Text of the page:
Aussie TGA proposes to classify non-food appropriate sports supplements as ‘medicines’

By Tingmin Koe contact

- Last updated on GMT

Australia’s national regulator, the Therapeutic Goods Administration, is proposing to classify non-food appropriate sports supplements as therapeutic goods. ©Getty Images
Australia’s national regulator, the Therapeutic Goods Administration, is proposing to classify non-food appropriate sports supplements as therapeutic goods. ©Getty Images

Related tags: Australia, Sports nutrition, regulations

Australia’s national regulator, the Therapeutic Goods Administration (TGA), is proposing to classify non-food appropriate sports supplements as therapeutic goods.

In Australia, most supplements are classified as complementary medicines and are registered by the TGA.

The regulator presently registers complementary medicines as AUST-L products, while medicines are subject to a more thorough assessment and listed as AUST-R.

A public consultation​ is now underway to consider if sports supplements should be regulated the same way and will end on December 3.

At present, some of the sports supplements on the market, which carry claims for therapeutic use, can be classified as foods instead of therapeutic goods via the Formulated Supplementary Sports Foods framework.

According to the proposal, the TGA has suggested to declare certain sports supplements as therapeutic goods based on the ways they are being used, advertised, or sold.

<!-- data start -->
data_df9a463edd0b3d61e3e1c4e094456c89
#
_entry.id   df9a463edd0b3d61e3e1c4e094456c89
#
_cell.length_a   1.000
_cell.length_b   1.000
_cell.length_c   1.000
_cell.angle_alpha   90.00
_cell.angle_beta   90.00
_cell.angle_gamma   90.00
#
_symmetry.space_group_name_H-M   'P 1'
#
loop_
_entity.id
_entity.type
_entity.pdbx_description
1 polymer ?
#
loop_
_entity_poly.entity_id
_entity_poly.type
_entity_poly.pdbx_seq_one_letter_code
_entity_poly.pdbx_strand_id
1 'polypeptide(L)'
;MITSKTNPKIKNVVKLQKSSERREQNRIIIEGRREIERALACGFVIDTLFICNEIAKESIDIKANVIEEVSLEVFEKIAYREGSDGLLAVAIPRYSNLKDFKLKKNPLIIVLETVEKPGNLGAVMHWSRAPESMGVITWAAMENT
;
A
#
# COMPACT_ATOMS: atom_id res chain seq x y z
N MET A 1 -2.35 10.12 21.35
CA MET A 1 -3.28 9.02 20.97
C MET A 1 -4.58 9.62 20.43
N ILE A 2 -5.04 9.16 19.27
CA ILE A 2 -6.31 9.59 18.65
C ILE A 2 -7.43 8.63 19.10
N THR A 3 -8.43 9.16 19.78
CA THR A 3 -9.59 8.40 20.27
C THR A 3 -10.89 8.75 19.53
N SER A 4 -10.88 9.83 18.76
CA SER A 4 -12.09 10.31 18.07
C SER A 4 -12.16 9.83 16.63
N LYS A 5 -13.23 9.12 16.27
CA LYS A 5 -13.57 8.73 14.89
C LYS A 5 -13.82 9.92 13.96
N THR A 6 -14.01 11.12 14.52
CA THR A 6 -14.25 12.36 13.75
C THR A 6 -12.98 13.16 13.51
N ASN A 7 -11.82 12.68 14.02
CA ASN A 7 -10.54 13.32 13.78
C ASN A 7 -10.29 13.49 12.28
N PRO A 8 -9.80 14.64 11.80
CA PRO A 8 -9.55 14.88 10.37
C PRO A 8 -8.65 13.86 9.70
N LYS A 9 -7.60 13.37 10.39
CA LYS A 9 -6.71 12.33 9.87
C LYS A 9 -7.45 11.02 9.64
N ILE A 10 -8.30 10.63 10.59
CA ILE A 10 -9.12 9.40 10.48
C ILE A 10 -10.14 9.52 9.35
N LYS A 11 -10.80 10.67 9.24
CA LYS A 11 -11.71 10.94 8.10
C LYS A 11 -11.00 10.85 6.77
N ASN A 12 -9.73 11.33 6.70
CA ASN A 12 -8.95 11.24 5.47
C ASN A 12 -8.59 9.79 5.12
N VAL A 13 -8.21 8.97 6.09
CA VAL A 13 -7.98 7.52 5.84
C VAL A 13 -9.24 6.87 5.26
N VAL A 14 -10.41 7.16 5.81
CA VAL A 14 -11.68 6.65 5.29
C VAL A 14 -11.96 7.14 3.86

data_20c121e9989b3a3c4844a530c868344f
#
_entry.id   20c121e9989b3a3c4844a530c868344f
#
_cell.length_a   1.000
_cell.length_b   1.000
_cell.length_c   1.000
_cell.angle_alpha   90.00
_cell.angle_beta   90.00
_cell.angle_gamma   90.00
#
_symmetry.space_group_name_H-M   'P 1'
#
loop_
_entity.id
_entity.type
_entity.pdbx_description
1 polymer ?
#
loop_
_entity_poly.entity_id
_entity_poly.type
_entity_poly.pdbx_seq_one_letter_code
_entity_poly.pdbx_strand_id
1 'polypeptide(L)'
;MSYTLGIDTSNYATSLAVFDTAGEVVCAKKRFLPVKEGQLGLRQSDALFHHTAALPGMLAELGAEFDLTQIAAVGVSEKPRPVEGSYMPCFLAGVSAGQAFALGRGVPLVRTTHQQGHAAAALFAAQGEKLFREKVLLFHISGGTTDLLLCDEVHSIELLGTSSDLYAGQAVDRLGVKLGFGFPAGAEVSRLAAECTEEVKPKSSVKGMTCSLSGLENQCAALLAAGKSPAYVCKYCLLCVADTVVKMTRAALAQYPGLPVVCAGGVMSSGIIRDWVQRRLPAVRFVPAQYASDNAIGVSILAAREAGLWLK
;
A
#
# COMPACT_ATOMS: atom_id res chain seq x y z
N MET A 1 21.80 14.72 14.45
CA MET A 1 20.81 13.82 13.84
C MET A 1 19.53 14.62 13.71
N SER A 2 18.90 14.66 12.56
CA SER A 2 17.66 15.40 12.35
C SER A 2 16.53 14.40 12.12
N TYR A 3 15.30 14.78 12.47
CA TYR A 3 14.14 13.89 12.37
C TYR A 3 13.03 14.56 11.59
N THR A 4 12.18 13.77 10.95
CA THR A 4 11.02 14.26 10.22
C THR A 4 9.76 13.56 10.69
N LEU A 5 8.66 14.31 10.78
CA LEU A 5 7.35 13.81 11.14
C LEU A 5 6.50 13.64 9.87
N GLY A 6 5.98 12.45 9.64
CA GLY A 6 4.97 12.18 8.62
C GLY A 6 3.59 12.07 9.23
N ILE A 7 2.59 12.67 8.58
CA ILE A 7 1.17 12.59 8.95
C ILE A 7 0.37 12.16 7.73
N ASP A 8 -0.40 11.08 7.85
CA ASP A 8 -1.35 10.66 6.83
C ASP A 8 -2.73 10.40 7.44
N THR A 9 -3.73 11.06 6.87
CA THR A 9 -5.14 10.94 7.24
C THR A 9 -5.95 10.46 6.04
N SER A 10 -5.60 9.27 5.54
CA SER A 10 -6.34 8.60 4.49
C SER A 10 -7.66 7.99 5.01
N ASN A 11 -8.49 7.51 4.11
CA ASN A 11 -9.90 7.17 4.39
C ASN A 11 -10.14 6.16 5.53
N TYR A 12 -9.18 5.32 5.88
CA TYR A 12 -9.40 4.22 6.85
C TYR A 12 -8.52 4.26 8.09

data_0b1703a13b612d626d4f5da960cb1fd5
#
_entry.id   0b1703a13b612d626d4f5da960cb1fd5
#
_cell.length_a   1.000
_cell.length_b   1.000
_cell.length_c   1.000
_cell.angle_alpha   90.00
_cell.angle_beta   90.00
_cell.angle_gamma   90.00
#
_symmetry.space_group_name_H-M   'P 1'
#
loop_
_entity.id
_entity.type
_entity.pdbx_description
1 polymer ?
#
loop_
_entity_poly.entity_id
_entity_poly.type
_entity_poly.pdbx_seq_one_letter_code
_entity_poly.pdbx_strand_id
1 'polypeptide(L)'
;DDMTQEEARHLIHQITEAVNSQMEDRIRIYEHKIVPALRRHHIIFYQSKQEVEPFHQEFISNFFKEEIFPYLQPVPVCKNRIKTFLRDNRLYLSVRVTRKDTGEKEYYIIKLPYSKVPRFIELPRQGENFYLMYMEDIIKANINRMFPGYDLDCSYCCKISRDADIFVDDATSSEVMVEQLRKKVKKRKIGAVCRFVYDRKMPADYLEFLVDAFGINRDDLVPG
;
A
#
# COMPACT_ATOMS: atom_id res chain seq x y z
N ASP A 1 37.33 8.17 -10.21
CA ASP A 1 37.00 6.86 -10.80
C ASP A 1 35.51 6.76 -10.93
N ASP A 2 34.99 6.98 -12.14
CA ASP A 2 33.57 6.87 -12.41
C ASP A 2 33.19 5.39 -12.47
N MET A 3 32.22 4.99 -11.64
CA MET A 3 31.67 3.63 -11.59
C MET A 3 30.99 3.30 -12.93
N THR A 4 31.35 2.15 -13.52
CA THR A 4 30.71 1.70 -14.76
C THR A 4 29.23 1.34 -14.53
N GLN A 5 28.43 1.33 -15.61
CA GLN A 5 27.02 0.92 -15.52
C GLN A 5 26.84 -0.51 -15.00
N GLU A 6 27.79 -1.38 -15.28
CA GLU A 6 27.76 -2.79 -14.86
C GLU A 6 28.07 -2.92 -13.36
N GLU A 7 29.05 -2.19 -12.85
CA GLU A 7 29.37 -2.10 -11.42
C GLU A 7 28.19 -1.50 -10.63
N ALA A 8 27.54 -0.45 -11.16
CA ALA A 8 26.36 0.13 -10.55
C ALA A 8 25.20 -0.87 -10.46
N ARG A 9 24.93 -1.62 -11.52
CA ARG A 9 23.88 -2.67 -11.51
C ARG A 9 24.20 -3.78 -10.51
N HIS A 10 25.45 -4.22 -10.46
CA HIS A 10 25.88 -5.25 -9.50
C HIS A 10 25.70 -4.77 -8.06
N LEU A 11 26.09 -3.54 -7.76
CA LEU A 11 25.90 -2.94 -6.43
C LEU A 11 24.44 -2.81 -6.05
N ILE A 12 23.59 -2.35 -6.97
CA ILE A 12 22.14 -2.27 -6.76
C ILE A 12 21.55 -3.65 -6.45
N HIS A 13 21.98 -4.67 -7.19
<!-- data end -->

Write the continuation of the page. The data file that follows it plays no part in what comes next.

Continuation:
What to expect

If the TGA’s proposal is passed through, there may be changes to some sports supplements in terms of their formulation, claims, labelling, and advertising.

Products that are appropriately listed Formulated Supplementary Sports Foods and contain ingredients appropriate for food will still be available in the market as foods.

Otherwise, the products may reappear on the market as medicines, in which manufacturers are required to change the manufacturing, formulation, labelling, or advertising of the products to meet the requirements for therapeutic goods.

Products that are presently available but are unsafe for use due to the presence of inappropriate substances, might be removed from the market as the TGA takes regulatory action.

Case studies

In its consultation paper, the TGA has highlighted a number of case studies to illustrate the problem of classifying certain sports supplements as foods.

One example is a pre-workout powder that provides choline supplementation.

The TGA proposed the product to be classified as a medicine, as it has made therapeutic use claims, such as “boost energy”.

Moreover, the amount of choline that it provides has exceeded the maximum amount for a formulated supplementary sports food.

However, at present, the product could be classified as a food via the Formulated Supplementary Sports Foods framework.

Another example is a capsule product that contains the active ingredient Endurobol.

According to TGA’s proposal, it should be classified as a medicine, as it contains endurobol – an ingredient included in schedule 10 to the Poisons Standard.

However, under at present, the product could be classified as a food product under the Formulated Supplementary Sports Foods, since this framework does not expressly exclude products which contain such substances.

Past and recent controversies

In its consultation paper, the TGA cited two studies from 2016 and 2017, which analysed the prevalence of non-compliant products present in the market.

For instance, a report from 2017 showed that more than one in 20 sports-related supplements contained anabolic steroids that were not declared on the product labels. It concluded that there has been a “real health risk and doping violation risk” ​for athletes consuming sports supplements.

Related topics: Markets, Regulation, Sports nutrition

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